I will pause here to dispel any concerns or worries – I’m very familiar with the concept of relative truth and absolute truth and what I am talking about is absolutely NOT that.

What I’m talking about is the principle and truth that I can talk about and address the spiritual component to my battle with depression WITHOUT invalidating the fact that my depression is a very real and even physical illness.

What I’m talking about is the idea that life is messy and backwards and broken and painful, but that in every one of those things it is also simultaneously so incredibly beautiful.

What I’m talking about is the permission to be human. God did not tell us “do not grieve”, He told us “do not grieve as those without hope”. He told us how to grieve in a healthy way, not to skip the process entirely.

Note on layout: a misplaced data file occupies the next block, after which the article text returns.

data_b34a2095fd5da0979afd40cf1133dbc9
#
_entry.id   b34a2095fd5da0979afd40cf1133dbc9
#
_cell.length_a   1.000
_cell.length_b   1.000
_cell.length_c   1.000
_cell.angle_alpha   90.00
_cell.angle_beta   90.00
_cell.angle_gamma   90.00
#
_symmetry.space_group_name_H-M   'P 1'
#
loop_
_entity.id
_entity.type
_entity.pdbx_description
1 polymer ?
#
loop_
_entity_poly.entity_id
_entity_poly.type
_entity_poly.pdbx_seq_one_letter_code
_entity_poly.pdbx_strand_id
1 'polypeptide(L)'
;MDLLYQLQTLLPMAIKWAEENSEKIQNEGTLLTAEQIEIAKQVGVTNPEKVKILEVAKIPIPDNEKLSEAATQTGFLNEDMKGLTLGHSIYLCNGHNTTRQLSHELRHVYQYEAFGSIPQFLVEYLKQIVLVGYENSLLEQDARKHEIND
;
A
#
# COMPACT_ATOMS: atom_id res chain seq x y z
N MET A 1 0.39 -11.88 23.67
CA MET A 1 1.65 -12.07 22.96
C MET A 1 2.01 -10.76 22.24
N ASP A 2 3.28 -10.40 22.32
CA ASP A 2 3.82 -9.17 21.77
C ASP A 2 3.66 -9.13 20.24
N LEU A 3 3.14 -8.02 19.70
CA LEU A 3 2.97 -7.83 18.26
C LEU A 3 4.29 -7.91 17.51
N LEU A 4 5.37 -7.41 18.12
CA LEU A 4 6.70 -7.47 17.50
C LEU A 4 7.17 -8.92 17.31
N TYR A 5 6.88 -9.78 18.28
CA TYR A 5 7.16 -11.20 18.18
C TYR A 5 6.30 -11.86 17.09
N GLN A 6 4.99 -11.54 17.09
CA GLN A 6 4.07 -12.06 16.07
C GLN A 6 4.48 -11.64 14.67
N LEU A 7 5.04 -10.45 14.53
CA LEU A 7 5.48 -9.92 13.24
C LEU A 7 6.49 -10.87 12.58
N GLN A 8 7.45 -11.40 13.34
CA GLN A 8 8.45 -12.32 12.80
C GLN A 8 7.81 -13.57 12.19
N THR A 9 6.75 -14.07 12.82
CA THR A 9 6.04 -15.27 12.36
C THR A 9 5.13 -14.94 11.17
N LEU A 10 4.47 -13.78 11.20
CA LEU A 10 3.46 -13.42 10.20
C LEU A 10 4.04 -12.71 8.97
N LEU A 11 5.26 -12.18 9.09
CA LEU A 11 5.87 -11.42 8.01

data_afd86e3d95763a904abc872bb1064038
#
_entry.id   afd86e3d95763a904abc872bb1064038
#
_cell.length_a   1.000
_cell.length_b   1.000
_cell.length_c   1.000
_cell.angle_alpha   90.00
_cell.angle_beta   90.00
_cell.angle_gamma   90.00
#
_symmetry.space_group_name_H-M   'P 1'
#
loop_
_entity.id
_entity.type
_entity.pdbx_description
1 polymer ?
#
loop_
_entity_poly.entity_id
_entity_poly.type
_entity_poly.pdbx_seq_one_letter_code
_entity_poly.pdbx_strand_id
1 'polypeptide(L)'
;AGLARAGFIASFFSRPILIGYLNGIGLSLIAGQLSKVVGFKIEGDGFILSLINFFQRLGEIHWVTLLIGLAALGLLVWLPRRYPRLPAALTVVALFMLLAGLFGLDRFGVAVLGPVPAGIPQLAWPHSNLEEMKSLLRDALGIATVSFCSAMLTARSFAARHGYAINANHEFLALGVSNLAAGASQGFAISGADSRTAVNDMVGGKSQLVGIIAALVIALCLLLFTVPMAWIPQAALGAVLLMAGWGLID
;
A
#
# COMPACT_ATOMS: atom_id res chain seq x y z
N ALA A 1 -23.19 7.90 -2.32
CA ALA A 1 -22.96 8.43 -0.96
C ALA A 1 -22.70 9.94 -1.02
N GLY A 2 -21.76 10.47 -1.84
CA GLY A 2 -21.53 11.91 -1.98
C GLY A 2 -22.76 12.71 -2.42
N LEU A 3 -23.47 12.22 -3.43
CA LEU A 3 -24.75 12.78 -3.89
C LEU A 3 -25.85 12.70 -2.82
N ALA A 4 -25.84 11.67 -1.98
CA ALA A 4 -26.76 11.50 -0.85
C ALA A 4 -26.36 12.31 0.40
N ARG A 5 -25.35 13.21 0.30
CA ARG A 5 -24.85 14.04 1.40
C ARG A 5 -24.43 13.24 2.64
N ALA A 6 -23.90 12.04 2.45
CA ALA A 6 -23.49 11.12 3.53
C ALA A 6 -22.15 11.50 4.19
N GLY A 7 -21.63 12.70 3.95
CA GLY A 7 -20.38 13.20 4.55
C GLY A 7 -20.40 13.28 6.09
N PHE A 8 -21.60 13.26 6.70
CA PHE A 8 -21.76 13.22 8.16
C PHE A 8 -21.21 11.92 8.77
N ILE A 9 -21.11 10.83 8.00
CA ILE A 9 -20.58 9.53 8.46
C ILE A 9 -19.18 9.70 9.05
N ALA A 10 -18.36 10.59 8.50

I’m talking about the truth that it’s okay to feel our emotions, even the pain and the frustration and even the anger. It’s okay to be angry when we face tragedy in our lives – tragedy is so far outside of the life that God intended for us, but it’s a reality of life on earth.

I’m talking about the truth that tells us it’s okay to feel those things – but that doing so never once invalidates our faith, how much we trust Jesus, or the validity of our claims of Jesus being Lord of our lives. We can be just as much in love with Jesus as we question and wonder why things happen and even cry… sometimes we might even be MORE in love with Him in those moments.

See, dear friends… it’s this truth and this concept that pulled me from the depths of despair what is really still just a few short months ago.

I say in full faith that being able to realize all of this, the concept of “beautiful dichotomy” as I like to call it… it’s what saved my life. It’s what has allowed me to continue living and breathing and loving Jesus.

So if you take away nothing else from my exploration of all these wonderful gifts, remember this one – day six. Remember that it’s okay to feel the emotions that we were created to feel. It’s okay to hurt, it’s okay to be angry.